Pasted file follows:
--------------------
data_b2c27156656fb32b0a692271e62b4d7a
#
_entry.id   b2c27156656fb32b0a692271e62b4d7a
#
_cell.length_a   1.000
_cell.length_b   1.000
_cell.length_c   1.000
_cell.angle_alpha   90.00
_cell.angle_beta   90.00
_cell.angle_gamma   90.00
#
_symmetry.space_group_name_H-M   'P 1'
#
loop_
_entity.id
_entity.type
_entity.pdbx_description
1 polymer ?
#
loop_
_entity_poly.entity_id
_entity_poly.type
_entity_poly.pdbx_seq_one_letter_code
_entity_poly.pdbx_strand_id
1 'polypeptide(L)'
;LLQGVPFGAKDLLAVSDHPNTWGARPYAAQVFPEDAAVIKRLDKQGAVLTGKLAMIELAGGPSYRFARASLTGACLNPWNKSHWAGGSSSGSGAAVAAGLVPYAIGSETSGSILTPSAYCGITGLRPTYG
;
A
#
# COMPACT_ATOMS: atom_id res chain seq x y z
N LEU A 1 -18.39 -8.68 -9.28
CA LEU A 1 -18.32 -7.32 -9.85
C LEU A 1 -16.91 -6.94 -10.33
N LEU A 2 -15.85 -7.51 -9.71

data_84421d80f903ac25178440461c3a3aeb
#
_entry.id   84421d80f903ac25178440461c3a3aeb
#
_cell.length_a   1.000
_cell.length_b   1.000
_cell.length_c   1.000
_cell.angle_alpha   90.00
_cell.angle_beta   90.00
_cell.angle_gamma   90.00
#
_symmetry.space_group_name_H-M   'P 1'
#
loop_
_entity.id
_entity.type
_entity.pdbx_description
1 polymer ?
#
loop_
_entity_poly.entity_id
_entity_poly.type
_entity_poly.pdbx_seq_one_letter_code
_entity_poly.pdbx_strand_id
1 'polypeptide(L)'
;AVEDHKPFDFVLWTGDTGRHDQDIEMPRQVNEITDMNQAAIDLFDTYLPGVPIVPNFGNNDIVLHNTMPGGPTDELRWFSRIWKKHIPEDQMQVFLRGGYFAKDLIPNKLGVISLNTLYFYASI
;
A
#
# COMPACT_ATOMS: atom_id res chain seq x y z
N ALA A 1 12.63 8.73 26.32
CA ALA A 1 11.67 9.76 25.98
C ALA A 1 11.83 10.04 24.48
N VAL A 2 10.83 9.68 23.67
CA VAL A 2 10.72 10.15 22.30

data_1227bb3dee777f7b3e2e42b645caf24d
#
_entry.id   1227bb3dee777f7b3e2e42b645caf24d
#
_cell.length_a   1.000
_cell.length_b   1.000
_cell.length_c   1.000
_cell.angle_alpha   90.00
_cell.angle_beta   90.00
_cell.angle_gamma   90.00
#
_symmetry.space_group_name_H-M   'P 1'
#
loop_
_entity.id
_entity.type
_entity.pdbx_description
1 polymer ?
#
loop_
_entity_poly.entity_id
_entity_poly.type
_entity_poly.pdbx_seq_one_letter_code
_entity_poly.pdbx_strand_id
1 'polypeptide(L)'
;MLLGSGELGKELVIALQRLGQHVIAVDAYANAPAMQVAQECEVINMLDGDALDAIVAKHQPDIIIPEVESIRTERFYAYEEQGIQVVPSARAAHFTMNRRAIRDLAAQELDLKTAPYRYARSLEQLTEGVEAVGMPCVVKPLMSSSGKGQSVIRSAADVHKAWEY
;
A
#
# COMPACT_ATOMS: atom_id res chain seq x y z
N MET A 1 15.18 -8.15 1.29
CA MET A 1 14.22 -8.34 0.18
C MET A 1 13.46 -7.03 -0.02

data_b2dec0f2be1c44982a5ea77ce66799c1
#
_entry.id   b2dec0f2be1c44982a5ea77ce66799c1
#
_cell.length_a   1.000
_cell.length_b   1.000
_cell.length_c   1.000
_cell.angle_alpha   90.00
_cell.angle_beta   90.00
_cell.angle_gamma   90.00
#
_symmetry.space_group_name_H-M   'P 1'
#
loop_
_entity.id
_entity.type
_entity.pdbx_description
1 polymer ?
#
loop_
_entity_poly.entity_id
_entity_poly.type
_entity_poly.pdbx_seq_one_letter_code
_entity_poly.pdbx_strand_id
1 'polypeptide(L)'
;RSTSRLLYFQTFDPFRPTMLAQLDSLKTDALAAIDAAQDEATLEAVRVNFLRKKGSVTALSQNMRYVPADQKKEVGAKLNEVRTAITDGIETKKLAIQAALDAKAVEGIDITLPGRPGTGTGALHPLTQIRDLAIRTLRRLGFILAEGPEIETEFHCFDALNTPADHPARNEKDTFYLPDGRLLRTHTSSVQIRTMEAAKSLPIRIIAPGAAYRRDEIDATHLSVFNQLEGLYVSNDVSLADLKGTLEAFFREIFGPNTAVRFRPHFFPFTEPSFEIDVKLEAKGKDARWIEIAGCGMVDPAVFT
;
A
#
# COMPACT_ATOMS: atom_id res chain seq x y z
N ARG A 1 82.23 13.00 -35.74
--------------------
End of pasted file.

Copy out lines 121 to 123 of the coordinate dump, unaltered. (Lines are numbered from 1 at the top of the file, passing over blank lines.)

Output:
#
loop_
_entity_poly.entity_id